MACLEAN’S REVIEWS

ARE SUMMER BABIES BRIGHTER?

Research by Mensa appears to indicate they are — but why?

ANDY TURNBULL June 4 1966
MACLEAN’S REVIEWS

ARE SUMMER BABIES BRIGHTER?

Research by Mensa appears to indicate they are — but why?

ANDY TURNBULL June 4 1966

ARE SUMMER BABIES BRIGHTER?

Research by Mensa appears to indicate they are — but why?

BABIES BORN during the summer and fall appear to be more intelligent than those born during the winter and spring, according to Mensa, the international club for eggheads. No one quite knows why, but one theory is that babies born during the warmer months spend more of their early life out in the open air. where they’re subjected to a wider variety of strange, new stimuli.

Mensa is a loosely bound club of almost 12,000 exceptionally intelligent people across the world. Applicants for membership must take three intelligence tests and only those with an IQ of 148 or above (the top two percent of society gain admittance). As IQ testing is about the only thing members have in common, they’re prone to display an almost obsessive interest in intelligence and the various forms of testing it.

J. E. Orme, an English psychologist, sparked Mensa’s interest in the relationship between birthdate and intelligence with an article in Mensa’s magazine, Interim. He started with the fact that more sub-normal babies are born during the cold months, and appealed to Mensa for volunteers to conduct further research. Subsequent tests on a group of super-brainy Mensa members tended to support the warm months-brains theory on a statistical basis.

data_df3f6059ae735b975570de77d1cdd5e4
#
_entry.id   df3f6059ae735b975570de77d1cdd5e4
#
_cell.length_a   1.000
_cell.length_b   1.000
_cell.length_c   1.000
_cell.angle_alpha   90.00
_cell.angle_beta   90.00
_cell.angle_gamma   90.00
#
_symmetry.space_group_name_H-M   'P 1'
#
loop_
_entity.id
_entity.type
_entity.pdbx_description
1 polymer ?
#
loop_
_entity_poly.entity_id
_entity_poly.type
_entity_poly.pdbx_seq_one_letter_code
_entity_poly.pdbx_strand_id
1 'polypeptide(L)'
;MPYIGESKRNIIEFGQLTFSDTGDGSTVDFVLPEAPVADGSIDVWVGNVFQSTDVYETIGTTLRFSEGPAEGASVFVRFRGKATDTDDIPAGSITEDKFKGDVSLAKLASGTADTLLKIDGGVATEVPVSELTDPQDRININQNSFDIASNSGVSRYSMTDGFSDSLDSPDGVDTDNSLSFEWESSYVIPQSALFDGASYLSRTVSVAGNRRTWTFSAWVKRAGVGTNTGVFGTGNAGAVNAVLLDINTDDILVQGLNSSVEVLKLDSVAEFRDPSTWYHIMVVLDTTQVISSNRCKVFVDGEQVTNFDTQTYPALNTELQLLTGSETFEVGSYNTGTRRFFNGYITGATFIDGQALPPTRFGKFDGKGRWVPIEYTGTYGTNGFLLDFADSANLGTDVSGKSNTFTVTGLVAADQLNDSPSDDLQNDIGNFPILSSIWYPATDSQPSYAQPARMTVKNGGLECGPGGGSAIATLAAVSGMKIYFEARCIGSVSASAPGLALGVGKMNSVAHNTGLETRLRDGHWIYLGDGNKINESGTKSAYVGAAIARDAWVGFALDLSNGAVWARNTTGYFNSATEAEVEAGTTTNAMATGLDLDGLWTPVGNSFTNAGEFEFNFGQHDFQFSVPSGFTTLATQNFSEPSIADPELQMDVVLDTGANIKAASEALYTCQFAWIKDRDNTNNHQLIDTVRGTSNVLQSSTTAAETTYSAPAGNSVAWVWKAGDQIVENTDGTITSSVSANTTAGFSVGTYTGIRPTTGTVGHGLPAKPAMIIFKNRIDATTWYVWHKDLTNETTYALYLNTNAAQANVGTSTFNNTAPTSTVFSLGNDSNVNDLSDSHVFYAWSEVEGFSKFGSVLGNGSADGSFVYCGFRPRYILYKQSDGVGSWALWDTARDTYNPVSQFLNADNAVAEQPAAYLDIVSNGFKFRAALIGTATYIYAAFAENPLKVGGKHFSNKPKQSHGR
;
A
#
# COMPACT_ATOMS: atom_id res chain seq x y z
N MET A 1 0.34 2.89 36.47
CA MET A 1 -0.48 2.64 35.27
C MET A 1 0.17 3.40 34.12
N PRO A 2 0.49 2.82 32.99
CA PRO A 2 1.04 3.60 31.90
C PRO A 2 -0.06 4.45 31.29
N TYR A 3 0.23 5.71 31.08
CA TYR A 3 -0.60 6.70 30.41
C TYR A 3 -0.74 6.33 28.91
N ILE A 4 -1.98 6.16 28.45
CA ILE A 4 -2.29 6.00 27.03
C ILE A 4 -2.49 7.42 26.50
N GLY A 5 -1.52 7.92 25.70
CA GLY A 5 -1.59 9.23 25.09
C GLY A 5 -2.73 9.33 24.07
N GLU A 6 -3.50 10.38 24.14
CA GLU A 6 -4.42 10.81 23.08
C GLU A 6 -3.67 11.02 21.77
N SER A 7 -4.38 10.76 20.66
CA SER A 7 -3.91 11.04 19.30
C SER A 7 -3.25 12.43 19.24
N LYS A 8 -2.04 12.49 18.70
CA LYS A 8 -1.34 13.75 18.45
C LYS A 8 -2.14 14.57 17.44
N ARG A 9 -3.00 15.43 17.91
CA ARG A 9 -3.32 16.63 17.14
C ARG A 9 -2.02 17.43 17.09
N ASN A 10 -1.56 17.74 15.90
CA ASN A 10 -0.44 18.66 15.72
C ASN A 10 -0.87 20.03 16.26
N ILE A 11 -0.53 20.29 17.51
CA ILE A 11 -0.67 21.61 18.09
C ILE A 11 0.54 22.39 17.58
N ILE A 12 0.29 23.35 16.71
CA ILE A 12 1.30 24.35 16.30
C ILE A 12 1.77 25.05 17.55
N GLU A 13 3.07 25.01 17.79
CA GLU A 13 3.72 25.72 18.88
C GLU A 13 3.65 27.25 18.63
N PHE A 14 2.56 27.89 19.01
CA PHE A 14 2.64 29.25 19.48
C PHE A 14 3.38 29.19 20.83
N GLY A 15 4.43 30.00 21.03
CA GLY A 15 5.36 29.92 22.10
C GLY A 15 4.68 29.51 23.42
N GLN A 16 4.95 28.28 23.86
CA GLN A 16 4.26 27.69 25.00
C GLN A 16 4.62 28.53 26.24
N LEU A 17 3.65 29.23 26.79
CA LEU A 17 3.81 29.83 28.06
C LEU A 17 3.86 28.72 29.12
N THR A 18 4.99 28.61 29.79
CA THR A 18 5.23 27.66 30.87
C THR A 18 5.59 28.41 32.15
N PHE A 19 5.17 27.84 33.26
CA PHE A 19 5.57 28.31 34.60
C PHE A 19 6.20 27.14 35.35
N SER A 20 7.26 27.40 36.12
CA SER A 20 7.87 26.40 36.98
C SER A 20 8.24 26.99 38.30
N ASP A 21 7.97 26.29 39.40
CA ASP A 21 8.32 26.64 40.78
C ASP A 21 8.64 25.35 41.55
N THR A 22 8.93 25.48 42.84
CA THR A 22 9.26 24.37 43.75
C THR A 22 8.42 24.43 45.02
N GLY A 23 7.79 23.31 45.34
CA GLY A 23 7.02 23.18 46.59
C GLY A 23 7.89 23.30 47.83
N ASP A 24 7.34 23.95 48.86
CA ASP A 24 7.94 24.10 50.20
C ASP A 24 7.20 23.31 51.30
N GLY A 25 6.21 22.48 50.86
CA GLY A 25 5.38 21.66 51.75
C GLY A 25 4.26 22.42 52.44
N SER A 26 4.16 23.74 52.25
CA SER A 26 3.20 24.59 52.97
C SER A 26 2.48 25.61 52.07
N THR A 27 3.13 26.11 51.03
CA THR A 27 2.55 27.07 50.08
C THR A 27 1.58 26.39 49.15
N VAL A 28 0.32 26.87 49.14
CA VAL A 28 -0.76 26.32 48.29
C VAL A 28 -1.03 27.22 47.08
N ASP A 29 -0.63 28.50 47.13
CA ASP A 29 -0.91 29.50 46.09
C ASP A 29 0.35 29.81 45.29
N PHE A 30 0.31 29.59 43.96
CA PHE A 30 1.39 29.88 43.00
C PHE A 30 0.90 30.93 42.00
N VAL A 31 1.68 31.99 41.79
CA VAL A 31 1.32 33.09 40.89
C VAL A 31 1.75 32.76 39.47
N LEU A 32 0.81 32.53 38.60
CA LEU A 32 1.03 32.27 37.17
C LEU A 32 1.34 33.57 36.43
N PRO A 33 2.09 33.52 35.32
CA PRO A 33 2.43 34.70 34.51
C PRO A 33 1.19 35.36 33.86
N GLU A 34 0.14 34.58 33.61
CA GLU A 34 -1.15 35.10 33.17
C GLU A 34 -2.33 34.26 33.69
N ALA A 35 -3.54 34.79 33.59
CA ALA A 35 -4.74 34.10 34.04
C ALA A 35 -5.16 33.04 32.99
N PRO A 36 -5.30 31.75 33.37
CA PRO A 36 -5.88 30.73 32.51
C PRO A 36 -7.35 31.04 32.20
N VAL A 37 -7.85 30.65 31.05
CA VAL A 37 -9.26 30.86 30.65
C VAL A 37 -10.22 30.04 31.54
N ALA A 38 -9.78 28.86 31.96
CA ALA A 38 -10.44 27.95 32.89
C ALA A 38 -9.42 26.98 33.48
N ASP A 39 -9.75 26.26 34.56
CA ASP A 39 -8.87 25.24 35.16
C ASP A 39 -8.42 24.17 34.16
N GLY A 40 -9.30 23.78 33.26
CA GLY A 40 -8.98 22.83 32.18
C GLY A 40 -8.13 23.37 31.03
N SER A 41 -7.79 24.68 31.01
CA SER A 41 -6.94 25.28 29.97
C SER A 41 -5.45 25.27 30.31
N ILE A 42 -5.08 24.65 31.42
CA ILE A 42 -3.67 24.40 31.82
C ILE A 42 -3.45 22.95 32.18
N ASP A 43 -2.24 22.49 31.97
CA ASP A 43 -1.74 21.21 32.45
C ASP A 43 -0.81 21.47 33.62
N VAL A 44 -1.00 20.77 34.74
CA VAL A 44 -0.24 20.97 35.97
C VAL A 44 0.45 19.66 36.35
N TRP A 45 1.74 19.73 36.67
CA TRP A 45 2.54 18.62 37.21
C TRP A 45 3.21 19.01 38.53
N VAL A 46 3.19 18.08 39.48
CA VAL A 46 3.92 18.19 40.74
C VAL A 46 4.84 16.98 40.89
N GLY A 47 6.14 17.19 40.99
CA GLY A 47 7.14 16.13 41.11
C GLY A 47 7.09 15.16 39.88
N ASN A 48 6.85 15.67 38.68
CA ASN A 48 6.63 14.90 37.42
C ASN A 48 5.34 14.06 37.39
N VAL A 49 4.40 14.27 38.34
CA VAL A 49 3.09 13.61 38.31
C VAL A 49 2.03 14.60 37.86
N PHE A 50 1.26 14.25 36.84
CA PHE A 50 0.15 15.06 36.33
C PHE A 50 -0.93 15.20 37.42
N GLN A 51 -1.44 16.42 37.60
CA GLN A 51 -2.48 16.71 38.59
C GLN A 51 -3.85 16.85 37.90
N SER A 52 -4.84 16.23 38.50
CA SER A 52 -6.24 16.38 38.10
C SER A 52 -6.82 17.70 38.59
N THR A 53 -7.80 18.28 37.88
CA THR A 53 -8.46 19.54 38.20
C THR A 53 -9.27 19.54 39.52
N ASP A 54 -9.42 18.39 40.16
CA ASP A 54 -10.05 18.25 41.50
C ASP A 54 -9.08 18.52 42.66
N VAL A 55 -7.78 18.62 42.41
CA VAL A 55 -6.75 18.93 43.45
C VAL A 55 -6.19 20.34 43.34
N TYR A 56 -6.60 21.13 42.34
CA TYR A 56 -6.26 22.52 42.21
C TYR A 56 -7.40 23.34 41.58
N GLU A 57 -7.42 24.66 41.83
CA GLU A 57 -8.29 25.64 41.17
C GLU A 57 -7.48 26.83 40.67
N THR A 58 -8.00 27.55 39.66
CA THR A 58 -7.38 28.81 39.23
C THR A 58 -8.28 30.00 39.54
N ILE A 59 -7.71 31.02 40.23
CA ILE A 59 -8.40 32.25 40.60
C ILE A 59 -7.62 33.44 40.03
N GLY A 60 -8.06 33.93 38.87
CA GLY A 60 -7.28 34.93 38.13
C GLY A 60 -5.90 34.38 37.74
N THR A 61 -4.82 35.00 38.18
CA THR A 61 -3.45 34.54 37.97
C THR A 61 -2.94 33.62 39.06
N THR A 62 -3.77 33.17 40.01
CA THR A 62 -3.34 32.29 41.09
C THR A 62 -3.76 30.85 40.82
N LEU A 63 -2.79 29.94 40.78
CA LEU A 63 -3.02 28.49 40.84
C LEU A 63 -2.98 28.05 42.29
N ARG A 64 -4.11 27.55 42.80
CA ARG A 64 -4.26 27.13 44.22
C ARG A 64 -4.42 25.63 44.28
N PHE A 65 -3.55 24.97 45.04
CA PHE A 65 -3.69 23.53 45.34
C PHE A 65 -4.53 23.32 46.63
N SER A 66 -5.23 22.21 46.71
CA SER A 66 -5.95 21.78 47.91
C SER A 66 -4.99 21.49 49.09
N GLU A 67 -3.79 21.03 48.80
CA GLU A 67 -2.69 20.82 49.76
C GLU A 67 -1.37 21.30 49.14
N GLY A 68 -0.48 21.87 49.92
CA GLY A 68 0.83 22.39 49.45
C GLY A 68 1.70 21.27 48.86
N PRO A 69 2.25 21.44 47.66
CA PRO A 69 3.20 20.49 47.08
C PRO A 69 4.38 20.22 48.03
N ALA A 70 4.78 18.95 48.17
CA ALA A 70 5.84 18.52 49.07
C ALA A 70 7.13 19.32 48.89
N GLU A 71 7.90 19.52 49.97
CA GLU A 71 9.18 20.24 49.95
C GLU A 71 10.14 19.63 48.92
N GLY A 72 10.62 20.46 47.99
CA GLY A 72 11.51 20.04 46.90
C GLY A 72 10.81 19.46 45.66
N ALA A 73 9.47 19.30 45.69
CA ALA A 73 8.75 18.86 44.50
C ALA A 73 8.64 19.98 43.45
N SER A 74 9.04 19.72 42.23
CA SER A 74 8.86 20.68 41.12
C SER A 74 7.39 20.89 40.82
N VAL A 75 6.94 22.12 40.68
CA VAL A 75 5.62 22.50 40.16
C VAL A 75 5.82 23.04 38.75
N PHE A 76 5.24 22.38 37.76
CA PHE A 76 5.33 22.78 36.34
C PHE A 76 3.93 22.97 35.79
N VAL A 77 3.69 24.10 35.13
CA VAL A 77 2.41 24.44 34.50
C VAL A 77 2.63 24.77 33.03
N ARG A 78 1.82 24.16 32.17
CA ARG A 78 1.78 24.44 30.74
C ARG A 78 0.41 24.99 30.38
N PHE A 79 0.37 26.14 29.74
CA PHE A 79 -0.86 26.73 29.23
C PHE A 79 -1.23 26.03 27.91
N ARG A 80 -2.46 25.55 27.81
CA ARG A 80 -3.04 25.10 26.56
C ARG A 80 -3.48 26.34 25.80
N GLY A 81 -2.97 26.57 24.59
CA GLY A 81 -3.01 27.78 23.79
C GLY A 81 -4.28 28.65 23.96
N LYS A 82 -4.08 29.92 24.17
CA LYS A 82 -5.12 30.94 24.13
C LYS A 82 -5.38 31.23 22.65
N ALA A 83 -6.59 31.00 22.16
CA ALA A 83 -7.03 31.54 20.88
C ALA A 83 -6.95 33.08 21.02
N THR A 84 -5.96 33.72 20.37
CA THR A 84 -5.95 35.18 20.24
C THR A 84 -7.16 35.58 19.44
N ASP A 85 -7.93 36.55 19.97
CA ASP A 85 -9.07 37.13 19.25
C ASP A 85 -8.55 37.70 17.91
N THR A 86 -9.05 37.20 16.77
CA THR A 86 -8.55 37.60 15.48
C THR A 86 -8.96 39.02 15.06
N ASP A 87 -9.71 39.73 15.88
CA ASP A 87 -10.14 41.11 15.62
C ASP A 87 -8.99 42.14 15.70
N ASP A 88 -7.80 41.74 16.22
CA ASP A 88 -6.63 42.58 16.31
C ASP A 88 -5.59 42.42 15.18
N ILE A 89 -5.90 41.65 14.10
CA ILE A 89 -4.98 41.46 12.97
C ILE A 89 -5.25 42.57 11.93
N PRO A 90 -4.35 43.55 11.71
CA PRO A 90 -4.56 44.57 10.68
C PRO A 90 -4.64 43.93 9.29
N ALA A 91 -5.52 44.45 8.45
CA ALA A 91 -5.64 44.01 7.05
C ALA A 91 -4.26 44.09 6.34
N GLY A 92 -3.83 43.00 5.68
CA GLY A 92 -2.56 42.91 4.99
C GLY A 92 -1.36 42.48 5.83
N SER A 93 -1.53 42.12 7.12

Henry Yee, a 24-year-old actuarial clerk who’s secretary of Toronto’s Mensa branch, raised the subject in his monthly newsletter to members. Armed with the results of Toronto Mensa’s IQ tests for 1965, he again confirmed Orme’s results. He found that 32 of 44 persons invited to join Mensa were born during the summer and fall, as were about 65 percent of those who passed the initial screening.

Peretz Miller, another Mensa member, then asked in an article in Interim whether there could be some link between Mensa’s findings and the origins of astrology. Primitive peoples could have noticed similar characteristics among people born at about the same time of the year. He suggested that early man could have then concluded the stars were responsible for personality differences.

But whatever the basis for the statistical evidence linking intelligence and birthdates, both Orme and Yee agree that heredity and love are still obviously the most important factors in the development of intelligence in babies. And as for Mensa itself, it’ll still continue to rely on intelligence tests to screen potential members.

ANDY TURNBULL